38Speech by Secretary of Justice Wong Yan Lung at a business luncheon jointly organised by the Hong Kong Economic and Trade Office, Brussels and the Hong Kong Trade Development Council on 4 Oct 2011. Available online at:


40Derek Roebuck, ‘Arbitration in Early Hong Kong:1835 - 1867’, 63 Arbitration (November 1997) 263, p 265.

41Neil Kaplan, Arbitration in Hong Kong: A Practical Guide, (Sweet and Maxwell: 2003), p. 85.

42Neil Kaplan, ‘The History and Development of Arbitration in Hong Kong’, Yearbook of International Financial and Economic Law 1996, 1 Y.B Int’l Fin & Econ. L. 203 (1996), p. 207

43Neil Kaplan, Arbitration in Hong Kong: A Practical Guide, (Sweet and Maxwell: 2003), p.86

44Singapore Parliamentary Reports, vol 63, col. 626, 31 Oct 1994.

45Speech by Secretary of Justice Wong Yan Lung at the Ceremonial opening of the Legal Year 2012. Available online at:

46The Law Reform Commission of Hong Kong Paper: Report on the Adoption of UNCITRAL Model Law, paragraph 1.9. Available online at:

471996 Report of the Hong Kong International Arbitration Centre Committee on Arbitration Law, para 1.1.9. As reproduced at Appendix 1 in John Choong and Romesh Weeramantry, The Hong Kong Arbitration Ordinance: Commentary and Annotations, (Sweet and Maxwell: 2011).

482003 Report of the Committee on Hong Kong Arbitration Law, para 5.5 and 5.6. As reproduced at Appendix 2 in John Choong and Romesh Weeramantry, The Hong Kong Arbitration Ordinance: Commentary and Annotations, (Sweet and Maxwell: 2011).

49Michael Moser and Teresa Cheng, Hong Kong Arbitration: A User’s Guide, (HKIAC: 2008), p. 211.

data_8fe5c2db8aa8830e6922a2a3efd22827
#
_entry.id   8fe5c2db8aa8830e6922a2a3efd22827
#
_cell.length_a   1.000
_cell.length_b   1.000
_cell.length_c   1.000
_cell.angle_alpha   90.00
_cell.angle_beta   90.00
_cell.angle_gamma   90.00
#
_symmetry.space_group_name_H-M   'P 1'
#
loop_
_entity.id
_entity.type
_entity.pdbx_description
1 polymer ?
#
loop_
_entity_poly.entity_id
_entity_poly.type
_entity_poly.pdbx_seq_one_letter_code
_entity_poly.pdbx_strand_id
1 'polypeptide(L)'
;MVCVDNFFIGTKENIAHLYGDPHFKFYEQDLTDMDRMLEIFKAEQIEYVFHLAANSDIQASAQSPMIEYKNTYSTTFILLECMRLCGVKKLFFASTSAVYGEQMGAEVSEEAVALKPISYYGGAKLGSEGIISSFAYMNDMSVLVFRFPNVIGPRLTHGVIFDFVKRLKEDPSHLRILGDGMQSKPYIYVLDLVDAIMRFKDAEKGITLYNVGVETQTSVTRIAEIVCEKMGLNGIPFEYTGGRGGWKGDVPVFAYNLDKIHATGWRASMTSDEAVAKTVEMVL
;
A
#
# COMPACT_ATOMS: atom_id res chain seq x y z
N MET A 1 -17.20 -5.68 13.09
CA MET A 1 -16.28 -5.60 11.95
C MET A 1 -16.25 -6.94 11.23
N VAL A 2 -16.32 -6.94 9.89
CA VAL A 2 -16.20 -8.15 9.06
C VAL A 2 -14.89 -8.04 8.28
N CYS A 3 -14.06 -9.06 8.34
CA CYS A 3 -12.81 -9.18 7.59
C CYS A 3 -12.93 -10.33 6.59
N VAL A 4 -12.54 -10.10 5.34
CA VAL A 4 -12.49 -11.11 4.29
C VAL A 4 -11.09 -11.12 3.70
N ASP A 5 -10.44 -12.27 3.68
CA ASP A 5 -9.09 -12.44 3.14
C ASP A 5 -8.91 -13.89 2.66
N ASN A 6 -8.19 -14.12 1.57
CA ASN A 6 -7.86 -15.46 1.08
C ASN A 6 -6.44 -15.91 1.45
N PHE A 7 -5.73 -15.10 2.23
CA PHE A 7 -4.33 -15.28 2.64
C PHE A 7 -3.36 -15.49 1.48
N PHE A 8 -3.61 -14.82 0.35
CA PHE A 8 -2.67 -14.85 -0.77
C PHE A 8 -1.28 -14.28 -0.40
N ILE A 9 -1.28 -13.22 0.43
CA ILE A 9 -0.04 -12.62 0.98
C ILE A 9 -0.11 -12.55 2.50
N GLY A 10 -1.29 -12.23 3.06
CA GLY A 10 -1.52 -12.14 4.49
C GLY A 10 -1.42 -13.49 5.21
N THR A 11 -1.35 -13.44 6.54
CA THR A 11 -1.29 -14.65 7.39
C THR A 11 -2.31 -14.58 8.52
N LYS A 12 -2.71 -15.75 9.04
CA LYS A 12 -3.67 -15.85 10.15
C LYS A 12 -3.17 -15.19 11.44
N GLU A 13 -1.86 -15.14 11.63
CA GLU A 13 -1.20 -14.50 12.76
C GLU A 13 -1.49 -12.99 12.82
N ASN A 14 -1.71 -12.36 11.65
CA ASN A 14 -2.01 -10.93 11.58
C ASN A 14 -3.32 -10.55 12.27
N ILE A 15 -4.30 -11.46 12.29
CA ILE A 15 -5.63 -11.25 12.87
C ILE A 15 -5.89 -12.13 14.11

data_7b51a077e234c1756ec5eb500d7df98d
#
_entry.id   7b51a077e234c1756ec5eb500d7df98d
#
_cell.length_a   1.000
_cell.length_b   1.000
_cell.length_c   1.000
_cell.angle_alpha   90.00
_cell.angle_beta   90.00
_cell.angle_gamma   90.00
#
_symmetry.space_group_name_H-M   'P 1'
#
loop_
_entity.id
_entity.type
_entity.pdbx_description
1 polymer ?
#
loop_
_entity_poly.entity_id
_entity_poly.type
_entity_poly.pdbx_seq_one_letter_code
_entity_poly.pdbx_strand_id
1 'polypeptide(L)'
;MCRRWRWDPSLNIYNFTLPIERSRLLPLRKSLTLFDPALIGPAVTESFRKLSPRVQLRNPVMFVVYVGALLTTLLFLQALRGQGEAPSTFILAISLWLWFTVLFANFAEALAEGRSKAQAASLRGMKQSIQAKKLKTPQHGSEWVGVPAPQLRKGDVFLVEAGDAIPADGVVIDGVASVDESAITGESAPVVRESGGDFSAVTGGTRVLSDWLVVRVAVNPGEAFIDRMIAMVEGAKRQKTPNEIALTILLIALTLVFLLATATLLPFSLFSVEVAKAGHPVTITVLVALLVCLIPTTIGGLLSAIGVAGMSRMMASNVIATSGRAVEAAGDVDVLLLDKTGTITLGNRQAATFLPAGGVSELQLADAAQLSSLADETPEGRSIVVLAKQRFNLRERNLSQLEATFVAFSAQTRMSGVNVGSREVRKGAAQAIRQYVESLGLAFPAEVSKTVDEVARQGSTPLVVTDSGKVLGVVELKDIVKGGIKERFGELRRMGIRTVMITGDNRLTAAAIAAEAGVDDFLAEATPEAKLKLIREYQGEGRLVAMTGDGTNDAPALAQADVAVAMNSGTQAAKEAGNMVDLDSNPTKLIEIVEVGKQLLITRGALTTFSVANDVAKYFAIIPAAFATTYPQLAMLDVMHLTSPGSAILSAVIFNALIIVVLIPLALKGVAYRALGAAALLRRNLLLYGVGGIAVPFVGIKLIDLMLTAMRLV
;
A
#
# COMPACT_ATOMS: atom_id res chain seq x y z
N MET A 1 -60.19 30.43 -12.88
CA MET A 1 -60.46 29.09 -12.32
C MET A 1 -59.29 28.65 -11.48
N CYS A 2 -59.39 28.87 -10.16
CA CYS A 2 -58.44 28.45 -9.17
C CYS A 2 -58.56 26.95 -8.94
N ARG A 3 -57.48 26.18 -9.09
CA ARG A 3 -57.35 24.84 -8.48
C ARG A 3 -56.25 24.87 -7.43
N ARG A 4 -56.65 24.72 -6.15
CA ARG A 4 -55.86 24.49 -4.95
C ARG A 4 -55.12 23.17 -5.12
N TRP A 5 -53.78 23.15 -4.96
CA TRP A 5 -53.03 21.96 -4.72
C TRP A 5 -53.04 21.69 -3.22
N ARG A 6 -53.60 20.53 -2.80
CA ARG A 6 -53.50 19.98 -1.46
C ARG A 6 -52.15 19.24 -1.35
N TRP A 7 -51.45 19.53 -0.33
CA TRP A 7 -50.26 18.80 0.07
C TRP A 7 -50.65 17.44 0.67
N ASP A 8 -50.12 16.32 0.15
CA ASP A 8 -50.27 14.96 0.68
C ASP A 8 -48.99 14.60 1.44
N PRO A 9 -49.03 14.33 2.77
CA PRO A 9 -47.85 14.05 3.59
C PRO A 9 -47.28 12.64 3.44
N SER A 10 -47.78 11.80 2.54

502007 Consultation Paper on the Reform of the Law of Arbitration in Hong Kong and Draft Arbitration Bill, p. 4. Available online at:

51See Hong Kong Legislative Committee Paper No. CB(2)2546/08-09(05),’ Arbitration Practices adopted by Hong Kong’s major competitors’. Available online at:

52John Choong and Romesh Weeramantry, The Hong Kong Arbitration Ordinance: Commentary and Annotations, (Sweet and Maxwell:2011), p. 21

53‘Hong Kong’s New Arbitration Ordinance’, Client Update: Tanner De Witt Solicitors. Available online at:

54‘Hong Kong’s New Arbitration Ordinance: An innovative approach in a highly competitive international arbitration market’, Practical Law Company, 1 Mar 2011. Available online at:

55‘Hong Kong Strengthens Position as Leading Jurisdiction for International Arbitration with Major Overhaul of Legislative Framework’, Jones Day Publications, July 2011. Available online at:

56‘ICC International Court of Arbitration to open offices in Asia’, ICC Press Release, 12 Mar 2008. Available online at:

57‘Hong Kong grows as International Arbitration Centre’, Tax-News: Global Tax News, 12 Dec 2011. Available online at:

58Speech by Secretary of Justice Wong Yan Lung, ‘Role of Hong Kong as East Asia rises - A Legal Perspective’ in Seoul, South Korea on 8 Dec 2011. Available online at:

59‘Hong Kong’s arbitration year in review: A Christmas Blog’, Practice Source: Kluwer Law International. Available online at: per centE2 per cent80 per cent99s-arbitration-year-in-review-a-christmas-blog/

60‘Who wears the crown? Immunity and the identification of the sovereign in Hong Kong’, Kluwer Arbitration Blog, 17 Aug 2011. Available online at:

61Speech by Secretary of Justice Wong Yan Lung at the Ceremonial opening of the Legal Year 2012. Available online at:

62‘Singapore gains as Hong Kong follows China rule on Immunity’, Bloomberg, 30 Aug 2011. Available online at:


64‘New Arbitration Law passed in Hong Kong’, Fullbright Briefing, 7 Dec 2010. Available online at:

65‘Aussie at the helm as arbitration takes off’, The Australian, 8 April 2011. Available online at:


67‘KL to tap Singapore’s arbitration experience’, The Straits Times, 16 Sep 2011. Available online at: